One of the sharpest lumberyard managers I ever met was a man in California's Central Valley who told me the only way to succeed in LBM is to grow up in the business. Our trade is too different to think that anyone schooled outside of construction supply could prosper within it, he declared.

Later, a dealer in Alabama recommended to me that when hiring a manager, pick the fellow who grew up in town and played high school sports with the boys who now are the lumberyard's customers. You can't win without those local connections, he stated.

This month's issue questions both those assumptions. Our cover story details how Jane Fesler turned around a Lamperts yard in Minneapolis in less than a year, even though she had never worked in LBM before. Meanwhile, John Caulfield's examination of one-steppers and specialty construction supply firms suggests the differences between traditional full-service LBM operations and those other companies may be more imaginary than real.

But there's a difference between big-city and small-town lumberyards, you might argue. I'm not so sure. No community in this country is static; populations and workforces evolve in every market. And even if we went to the same high school, we might not have hung around with the football team.

This issue matters because we're entering a period in which you likely will be getting busier, adding services, and rebuilding staffs. As you start seeking help, don't restrict your search to the folks you had laid off or people who have been dropped by other lumberyards. Instead, follow the adage that you should Hire for Attitude, Then Train for Skill. Think back to all of your business encounters over the past few weeks. Which employees did you encounter at the department store or FedEx truck who most impressed you? There's a young Middle Eastern woman at my local Dunkin' Donuts who runs rings around her male managers. Too bad the bosses haven't noticed her operational and sales skills.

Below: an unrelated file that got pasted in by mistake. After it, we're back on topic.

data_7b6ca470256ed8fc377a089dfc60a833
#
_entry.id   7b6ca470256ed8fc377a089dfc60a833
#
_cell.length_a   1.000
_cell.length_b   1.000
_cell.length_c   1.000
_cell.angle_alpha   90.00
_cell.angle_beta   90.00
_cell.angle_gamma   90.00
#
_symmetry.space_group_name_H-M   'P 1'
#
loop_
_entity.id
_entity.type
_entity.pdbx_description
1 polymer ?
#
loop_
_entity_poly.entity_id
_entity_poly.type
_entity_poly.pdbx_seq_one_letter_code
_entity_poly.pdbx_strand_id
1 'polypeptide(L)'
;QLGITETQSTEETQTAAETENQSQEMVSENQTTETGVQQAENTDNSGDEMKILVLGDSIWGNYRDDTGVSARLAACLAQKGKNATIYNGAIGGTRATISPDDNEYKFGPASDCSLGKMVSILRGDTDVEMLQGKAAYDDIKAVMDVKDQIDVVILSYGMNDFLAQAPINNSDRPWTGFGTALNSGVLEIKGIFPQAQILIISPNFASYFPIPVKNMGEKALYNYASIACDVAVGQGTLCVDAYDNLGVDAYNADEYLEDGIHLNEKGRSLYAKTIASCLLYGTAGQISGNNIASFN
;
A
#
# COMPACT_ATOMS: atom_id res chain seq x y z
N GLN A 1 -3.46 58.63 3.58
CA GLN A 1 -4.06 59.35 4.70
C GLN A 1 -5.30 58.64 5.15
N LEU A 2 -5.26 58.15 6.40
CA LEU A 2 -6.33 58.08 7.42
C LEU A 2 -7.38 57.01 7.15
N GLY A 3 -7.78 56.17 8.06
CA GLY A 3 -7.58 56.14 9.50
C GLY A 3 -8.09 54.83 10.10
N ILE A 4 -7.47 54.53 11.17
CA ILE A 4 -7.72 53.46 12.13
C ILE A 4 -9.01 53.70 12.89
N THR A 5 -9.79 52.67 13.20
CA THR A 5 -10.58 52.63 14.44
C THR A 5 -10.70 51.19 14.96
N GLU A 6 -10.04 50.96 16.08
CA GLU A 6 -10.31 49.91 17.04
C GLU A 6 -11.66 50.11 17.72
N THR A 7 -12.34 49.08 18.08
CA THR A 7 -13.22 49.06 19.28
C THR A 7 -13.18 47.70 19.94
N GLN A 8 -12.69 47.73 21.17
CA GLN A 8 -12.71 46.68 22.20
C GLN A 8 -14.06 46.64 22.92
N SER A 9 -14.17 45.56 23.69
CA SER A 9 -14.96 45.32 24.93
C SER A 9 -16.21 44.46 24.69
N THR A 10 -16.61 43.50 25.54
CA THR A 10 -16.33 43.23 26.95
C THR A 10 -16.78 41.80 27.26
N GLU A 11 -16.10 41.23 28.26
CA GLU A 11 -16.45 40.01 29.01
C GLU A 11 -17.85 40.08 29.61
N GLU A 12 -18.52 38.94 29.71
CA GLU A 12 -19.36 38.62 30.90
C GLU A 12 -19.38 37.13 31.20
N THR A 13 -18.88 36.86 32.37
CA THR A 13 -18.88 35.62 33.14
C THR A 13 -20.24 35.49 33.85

Think, too, about those factors that keep you from spotting hidden gems in the hiring pool. Steve Patterson of Central Valley Builders Supply in California's Napa Valley routinely interviews Hispanic job candidates in Spanish. He's found that some folks who might not appear too impressive when speaking in English turn out to be top-notch prospects when they can express themselves in their native language. As their English skills improve, so does their previously unseen value.

This idea of expanding the family circle extends to our political and association life, too. One-steppers and specialty dealers operate in the same frustrating regulatory environment as you. They also face the same problems as you do in getting politicians to listen; there are too few companies with too little time to do the tedious but necessary legwork that comprises a big part of lobbying today.

Why not combine forces? After all, they're people like us.